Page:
Every day, parents are challenged by teenage children who have mental illness and addiction. The decision to send our 17-year-old daughter to residential treatment this past spring, where she lived and received treatment for addiction and mental illness, was not an easy one — but it was a necessary one. Some friends and family members didn’t understand why we needed to make this seemingly drastic decision — things weren’t that bad, were they? Didn’t she just need time to mature? Weren’t we being too harsh with her, expecting her to be the “ideal child” that her older brother seemingly was?
Here are five reasons we’re not ashamed we sent our daughter to residential treatment.
1. She was somewhere safe.
Despite the fact my little girl would be living 70 miles away from us with limited communication (we were allowed phone calls once a week with weekly visits on Sunday), we knew she would be safe. We could sleep well each night without worrying about where she was or wondering if she would sneak out. I was entrusting her care to a group of people I didn’t know, but it didn’t scare me. We have lived with terrifying for most of the previous year.
The advent of a driving license, new friendships, the continuing battle with impulse control due to ADHD, and the emerging battle with depression and anxiety, was causing our daughter to make dangerous and risky decisions. She used drugs and alcohol to help her cope with depression and anxiety on a daily basis. The constant fighting, defiance and willful disobedience make us feel completely helpless. We were watching our child make decisions that could have permanent and devastating consequences for herself, our family or others. She needed to be somewhere else so she could live.
2. She was getting the help she needed.
We were lost, and didn’t know where to turn. She had a brief inpatient hospitalization early in the year and then entered outpatient treatment. The outpatient treatment didn’t seem to help much. She was easily triggered and was still sneaking out, lying and self-harming. Even after a parenting class that helped us better handle the situation, she still was floundering with anxiety and depression and wasn’t embracing therapy.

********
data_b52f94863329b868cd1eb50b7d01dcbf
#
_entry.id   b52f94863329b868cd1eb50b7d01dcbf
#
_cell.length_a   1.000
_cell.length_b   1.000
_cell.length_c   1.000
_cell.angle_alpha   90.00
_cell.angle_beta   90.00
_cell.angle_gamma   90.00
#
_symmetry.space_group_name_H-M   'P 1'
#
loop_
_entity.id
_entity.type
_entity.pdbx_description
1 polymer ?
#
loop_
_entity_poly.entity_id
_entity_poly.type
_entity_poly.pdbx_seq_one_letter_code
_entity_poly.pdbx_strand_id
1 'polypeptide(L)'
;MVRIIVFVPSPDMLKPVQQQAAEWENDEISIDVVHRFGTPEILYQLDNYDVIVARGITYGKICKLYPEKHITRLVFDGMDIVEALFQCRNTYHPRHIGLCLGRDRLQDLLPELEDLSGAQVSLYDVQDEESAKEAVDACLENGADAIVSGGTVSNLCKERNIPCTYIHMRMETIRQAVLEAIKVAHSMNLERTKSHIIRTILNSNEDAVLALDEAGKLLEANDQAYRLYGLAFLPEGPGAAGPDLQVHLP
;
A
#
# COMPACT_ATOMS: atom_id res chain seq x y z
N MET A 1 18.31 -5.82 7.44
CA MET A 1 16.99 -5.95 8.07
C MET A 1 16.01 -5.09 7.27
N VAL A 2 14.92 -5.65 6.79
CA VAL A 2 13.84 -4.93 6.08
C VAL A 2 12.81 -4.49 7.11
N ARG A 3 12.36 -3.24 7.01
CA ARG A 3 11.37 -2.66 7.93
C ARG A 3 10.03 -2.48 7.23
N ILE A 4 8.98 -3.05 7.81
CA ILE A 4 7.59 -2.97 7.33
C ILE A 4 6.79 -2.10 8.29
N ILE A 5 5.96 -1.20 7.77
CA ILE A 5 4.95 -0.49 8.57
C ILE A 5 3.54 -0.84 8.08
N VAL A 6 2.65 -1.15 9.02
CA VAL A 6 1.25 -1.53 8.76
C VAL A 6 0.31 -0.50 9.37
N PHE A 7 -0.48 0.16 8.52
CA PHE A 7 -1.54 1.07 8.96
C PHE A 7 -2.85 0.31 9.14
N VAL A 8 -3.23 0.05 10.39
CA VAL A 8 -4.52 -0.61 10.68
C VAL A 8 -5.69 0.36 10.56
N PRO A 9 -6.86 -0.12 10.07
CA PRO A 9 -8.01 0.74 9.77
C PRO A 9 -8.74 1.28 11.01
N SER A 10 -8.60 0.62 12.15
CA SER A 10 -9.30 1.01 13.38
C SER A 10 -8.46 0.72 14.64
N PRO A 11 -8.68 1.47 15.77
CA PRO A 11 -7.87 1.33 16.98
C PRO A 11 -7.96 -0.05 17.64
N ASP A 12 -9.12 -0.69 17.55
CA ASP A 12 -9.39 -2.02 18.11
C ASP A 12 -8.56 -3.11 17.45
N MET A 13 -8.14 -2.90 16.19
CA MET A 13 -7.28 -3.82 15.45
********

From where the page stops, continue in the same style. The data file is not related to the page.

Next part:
But at residential treatment, she had to participate in therapy — she had nowhere else to go and no way to escape it. She still had difficult days in treatment, but her treatment counselors were constantly there to help her face her illness and behaviors, and find ways to make positive changes.
3. We realized just how deep her illness was.
We were ignorant to the intricacies of mental illness, and soon were overwhelmed with the variety of diagnoses that were given to our daughter: major depression, moderate anxiety, borderline personality traits, PTSD, dysmorphic body image. This was not something that would be quickly cured. It’s a long road of therapy, mood swings, outbursts, emotional meltdowns and medication adjustments. The patient and family both go through the stages of grief and acceptance of the diagnosis, and have to live with a new “normal” that may never return to life as it was.
4. It brought our family closer together.
We would have never thought this experience would help us gain a new level of compassion, love and understanding. We are a positive, faith-fueled family, and always try to find the blessings in the trials we face. During our most frustrating days as parents, we look at how this has brought our children closer. When my son visited his sister in residential treatment, they would embrace and express love for each other, laughing and talking like I don’t remember them doing in over a decade. Our patience and communication was stronger and honest, even if sometimes it was hard to hear or say.
5. She is on the road to recovery and wellness.
My daughter was discharged after 91 days in treatment, and bringing her her home to live with us again was more frightening than bringing home a newborn baby. We’ve taken parenting skills classes, attending mental health training and engaged in family therapy. We now find most days things are getting better. However, she still manages to find a ways to sneak out, to deceive and engage in self-sabotaging behaviors.
Recovery is a long, winding road, with many obstacles and detours. We’ve had a few setbacks, including a four-day inpatient hospital stay to halt some negative and risky behavior patterns, and also a medication adjustment. Family therapy has been very positive and we’ve seen our relationships and home life improve greatly.
Many people will ask, “What can we do to help?” or “What do you need?” We need you to love us — all of us. There will be times we want to talk about what’s going on, and times we don’t. Sometimes all we need is a hug. We love our daughter so much it literally hurts. Parenting a child with mental illness and addiction is tough, and I believe it’s only through the grace of God we get through it each day.